- A Corruption Watch report highlighted that corruption is still prevalent in some areas of the education sector.
- The report, titled Sound the Alarm, was released Thursday.
- The SA Democratic Teachers Union says it is “outraged” by the information in the report.
The South African Democratic Teachers Union (Sadtu) says it is “outraged” by the findings of a new report by Corruption Watch which lifts the veil on corruption in the education sector in South Africa.
According to Corruption Watch, despite various policies and legislation aimed at providing unfettered access to decent education, incidents of corruption persist in parts of the education sector.
The organization released the Sound the Alarm report on Thursday.
According to her, most cases are from Gauteng, followed by KwaZulu-Natal and the Eastern Cape.
Some findings include allegations that those in positions of influence, such as principals and school board members, were the “primary culprits.”
Corruption Watch said its reports showed that managers tended to recruit people with whom they have close relationships for, primarily, administrative positions.
And in some cases, whistleblowers have reported acts of sextortion – a type of corruption in which women are told they must provide sexual favors for financial or professional gain, he said. declared.
These types of corruption extend further into the education sector, with female students being asked to sleep with educators for good grades, according to the report.
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Sadtu’s Mugwena Maluleke welcomed the report but said the union was “outraged by the findings”.
Maluleke told News24: “When you have a teacher who wants to sleep with his own child, you have to know that the moral fiber of society has collapsed.
“If we have a situation where women are asked to sleep with those in power so that they can find jobs, that is counter-revolutionary, the worst barbaric action we can have in the country.
“These people are doing this because they know that no action will be taken against them, no consequences because these criminals are protecting each other. Sadtu is very outraged by this type of corruption.”
Meanwhile, Basil Manuel, executive director of the National Organization of Professional Teachers of South Africa, said: “If half of this is true then we have serious problems. I want to see how [Corruption Watch] collected their information and why this information is not kept by the authorities so that people can be charged.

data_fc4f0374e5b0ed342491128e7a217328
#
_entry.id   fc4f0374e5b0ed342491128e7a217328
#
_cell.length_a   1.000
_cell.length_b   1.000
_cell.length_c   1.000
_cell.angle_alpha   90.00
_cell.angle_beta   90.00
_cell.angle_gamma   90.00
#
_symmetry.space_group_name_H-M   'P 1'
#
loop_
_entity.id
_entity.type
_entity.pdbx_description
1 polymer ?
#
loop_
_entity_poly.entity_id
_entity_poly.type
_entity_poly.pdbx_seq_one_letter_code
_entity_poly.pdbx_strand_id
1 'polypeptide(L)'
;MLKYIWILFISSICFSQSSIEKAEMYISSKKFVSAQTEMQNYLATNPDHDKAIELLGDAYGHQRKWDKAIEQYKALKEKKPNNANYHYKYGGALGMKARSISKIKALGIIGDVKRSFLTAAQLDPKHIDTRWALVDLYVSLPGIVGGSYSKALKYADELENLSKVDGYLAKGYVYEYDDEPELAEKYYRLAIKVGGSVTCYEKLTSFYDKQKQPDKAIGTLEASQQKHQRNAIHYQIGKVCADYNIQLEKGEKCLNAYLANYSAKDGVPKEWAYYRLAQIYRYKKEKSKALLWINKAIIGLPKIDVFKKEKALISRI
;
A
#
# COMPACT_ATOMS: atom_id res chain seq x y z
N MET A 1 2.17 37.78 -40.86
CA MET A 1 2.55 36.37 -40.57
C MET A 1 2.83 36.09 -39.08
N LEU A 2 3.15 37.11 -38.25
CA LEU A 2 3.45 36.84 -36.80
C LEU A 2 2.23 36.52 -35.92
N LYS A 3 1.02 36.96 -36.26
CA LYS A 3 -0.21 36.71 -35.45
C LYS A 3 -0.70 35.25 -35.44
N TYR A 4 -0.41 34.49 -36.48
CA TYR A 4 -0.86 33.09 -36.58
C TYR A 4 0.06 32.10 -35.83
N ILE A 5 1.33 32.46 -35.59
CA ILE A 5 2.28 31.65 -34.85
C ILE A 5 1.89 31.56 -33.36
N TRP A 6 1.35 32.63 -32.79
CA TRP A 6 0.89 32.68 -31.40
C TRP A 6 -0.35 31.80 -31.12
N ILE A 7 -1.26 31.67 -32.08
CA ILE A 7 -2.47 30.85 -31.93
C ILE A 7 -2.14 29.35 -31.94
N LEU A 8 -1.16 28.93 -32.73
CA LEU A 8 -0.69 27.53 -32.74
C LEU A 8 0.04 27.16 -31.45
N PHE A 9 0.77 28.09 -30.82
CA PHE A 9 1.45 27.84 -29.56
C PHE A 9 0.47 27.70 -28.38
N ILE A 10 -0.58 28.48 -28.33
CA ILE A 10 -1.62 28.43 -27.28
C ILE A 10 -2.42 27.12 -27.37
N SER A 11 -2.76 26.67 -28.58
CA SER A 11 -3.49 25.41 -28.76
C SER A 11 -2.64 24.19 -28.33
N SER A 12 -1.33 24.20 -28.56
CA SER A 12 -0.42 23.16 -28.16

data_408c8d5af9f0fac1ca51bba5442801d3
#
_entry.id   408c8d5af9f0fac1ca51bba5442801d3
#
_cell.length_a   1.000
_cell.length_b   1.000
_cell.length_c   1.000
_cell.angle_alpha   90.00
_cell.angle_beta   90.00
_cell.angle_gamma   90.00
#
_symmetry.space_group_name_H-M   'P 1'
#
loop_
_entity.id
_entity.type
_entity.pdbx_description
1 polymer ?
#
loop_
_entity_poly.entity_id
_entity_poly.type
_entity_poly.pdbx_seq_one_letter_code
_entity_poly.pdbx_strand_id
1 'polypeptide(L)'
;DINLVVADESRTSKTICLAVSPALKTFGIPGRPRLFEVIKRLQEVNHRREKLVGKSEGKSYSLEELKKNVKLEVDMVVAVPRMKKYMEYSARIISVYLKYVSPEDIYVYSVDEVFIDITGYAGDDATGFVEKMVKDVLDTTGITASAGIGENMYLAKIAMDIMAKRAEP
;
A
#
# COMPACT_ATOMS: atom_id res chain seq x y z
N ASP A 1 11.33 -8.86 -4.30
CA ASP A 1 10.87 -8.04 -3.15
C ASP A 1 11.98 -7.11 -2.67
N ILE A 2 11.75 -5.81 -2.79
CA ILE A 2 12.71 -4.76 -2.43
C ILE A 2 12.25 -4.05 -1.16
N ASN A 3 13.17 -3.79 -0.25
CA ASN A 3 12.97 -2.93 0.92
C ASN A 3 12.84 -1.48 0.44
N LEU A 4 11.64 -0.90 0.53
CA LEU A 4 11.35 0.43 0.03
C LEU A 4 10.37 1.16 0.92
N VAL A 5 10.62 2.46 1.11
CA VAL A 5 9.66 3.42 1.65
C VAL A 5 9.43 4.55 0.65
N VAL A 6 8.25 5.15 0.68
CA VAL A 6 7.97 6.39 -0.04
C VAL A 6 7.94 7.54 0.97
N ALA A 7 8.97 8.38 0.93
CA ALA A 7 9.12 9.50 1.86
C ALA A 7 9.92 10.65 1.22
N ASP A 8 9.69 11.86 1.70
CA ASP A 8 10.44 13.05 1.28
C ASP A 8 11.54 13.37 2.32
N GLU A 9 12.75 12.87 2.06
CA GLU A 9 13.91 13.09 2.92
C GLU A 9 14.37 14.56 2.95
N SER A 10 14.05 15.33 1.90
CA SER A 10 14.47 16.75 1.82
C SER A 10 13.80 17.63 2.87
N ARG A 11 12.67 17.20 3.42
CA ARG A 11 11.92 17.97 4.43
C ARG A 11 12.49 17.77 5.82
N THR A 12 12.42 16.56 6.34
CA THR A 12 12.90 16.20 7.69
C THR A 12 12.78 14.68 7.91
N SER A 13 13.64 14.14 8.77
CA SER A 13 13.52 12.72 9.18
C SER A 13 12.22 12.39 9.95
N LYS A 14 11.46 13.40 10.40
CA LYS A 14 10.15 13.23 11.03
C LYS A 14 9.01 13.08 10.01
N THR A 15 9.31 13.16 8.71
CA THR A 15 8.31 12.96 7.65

“I have to be confident that all of these cases are thoroughly researched rather than suspected wrongdoing. If, in fact, there are even 10% of cases that are factual, then that’s serious. Schools are expected to speak positively about [pupils and teachers] and give them hope where they can thrive, but if this tends to be a dangerous place, then what a tragedy.”
But for Elijah Mhlanga, spokesman for the Department of Basic Education, the information in the report is not new.
“We appreciate the work they do and we also recognize that the report they have compiled is based on reports people give to them, which means there is a need for a platform that they provide.”
Mhlanga added that community members should take responsibility for corruption in schools.
Commenting on the sextortion allegations, Mhlanga said: “It’s not a departmental matter. If someone offers you sexual favors in the community, you leave, you refuse and you go and report it to the police. is not a departmental matter.
“You go to the police and open a case; if you don’t open a case and only go and complain to Corruption Watch, that won’t help you. If you’re a teacher and you ask to sleep with a learner, that learner must report them.”
The report highlighted the voices of thousands of whistleblowers who reported education-related corruption between 2012 and 2021.
It also focused on the impact of alleged corruption mainly on primary and secondary schools, Sector Education and Training Authority (SETA) institutions like all of us TVET colleges.
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According to her, the three main forms of corruption are embezzlement of resources, maladministration and abuse of authority.
“Incidents of bribery and extortion are also common, including allegations of sextortion, and cases related to irregularities in employment,” the report said.
Meanwhile, in SETA, there were allegations that some people in positions of power were soliciting bribes and flouting recruitment processes.
“The perpetrators of these acts of corruption would be the people who administer and deploy training programs or the entities that are supposed to implement apprenticeships.
“Whistleblowers have drawn our attention to how administrators would deprive students of their allowances.
“Sometimes students received nothing, leaving them stranded and unable to continue their courses. In some cases, applicants are asked to pay bribes if they want to be admitted into programs.”
And in TVET colleges, the most important forms of “corruption” are irregularities in public procurement, irregularities in employment and abuse of authority.
“As with corruption in schools and SETAs, what is also apparent here are issues related to [the] the theft of resources and funds, as well as bribery and extortion”.